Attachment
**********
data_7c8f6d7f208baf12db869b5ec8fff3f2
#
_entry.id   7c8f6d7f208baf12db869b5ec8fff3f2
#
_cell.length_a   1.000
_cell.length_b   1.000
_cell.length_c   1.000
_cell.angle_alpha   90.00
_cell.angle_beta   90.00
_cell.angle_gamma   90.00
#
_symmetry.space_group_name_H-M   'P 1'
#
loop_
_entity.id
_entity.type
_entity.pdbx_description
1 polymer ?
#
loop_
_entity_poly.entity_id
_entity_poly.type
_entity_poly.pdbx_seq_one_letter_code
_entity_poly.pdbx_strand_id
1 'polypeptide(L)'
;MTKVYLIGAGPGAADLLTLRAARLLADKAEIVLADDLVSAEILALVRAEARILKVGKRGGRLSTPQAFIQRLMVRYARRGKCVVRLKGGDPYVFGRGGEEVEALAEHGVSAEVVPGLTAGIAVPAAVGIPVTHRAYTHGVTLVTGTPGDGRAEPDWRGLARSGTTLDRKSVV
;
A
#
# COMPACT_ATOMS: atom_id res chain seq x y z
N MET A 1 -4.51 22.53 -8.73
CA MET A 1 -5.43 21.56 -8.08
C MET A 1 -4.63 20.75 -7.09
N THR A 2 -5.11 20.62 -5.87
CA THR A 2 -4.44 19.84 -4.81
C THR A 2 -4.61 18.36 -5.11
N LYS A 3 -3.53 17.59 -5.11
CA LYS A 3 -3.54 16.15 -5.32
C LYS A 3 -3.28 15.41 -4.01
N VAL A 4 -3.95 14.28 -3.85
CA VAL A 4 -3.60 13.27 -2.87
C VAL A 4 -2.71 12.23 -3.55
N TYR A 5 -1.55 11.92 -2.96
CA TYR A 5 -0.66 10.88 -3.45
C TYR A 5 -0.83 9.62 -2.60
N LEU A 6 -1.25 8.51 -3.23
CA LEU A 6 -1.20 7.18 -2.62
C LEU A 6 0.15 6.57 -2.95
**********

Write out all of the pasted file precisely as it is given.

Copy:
data_7c8f6d7f208baf12db869b5ec8fff3f2
#
_entry.id   7c8f6d7f208baf12db869b5ec8fff3f2
#
_cell.length_a   1.000
_cell.length_b   1.000
_cell.length_c   1.000
_cell.angle_alpha   90.00
_cell.angle_beta   90.00
_cell.angle_gamma   90.00
#
_symmetry.space_group_name_H-M   'P 1'
#
loop_
_entity.id
_entity.type
_entity.pdbx_description
1 polymer ?
#
loop_
_entity_poly.entity_id
_entity_poly.type
_entity_poly.pdbx_seq_one_letter_code
_entity_poly.pdbx_strand_id
1 'polypeptide(L)'
;MTKVYLIGAGPGAADLLTLRAARLLADKAEIVLADDLVSAEILALVRAEARILKVGKRGGRLSTPQAFIQRLMVRYARRGKCVVRLKGGDPYVFGRGGEEVEALAEHGVSAEVVPGLTAGIAVPAAVGIPVTHRAYTHGVTLVTGTPGDGRAEPDWRGLARSGTTLDRKSVV
;
A
#
# COMPACT_ATOMS: atom_id res chain seq x y z
N MET A 1 -4.51 22.53 -8.73
CA MET A 1 -5.43 21.56 -8.08
C MET A 1 -4.63 20.75 -7.09
N THR A 2 -5.11 20.62 -5.87
CA THR A 2 -4.44 19.84 -4.81
C THR A 2 -4.61 18.36 -5.11
N LYS A 3 -3.53 17.59 -5.11
CA LYS A 3 -3.54 16.15 -5.32
C LYS A 3 -3.28 15.41 -4.01
N VAL A 4 -3.95 14.28 -3.85
CA VAL A 4 -3.60 13.27 -2.87
C VAL A 4 -2.71 12.23 -3.55
N TYR A 5 -1.55 11.92 -2.96
CA TYR A 5 -0.66 10.88 -3.45
C TYR A 5 -0.83 9.62 -2.60
N LEU A 6 -1.25 8.51 -3.23
CA LEU A 6 -1.20 7.18 -2.62
C LEU A 6 0.15 6.57 -2.95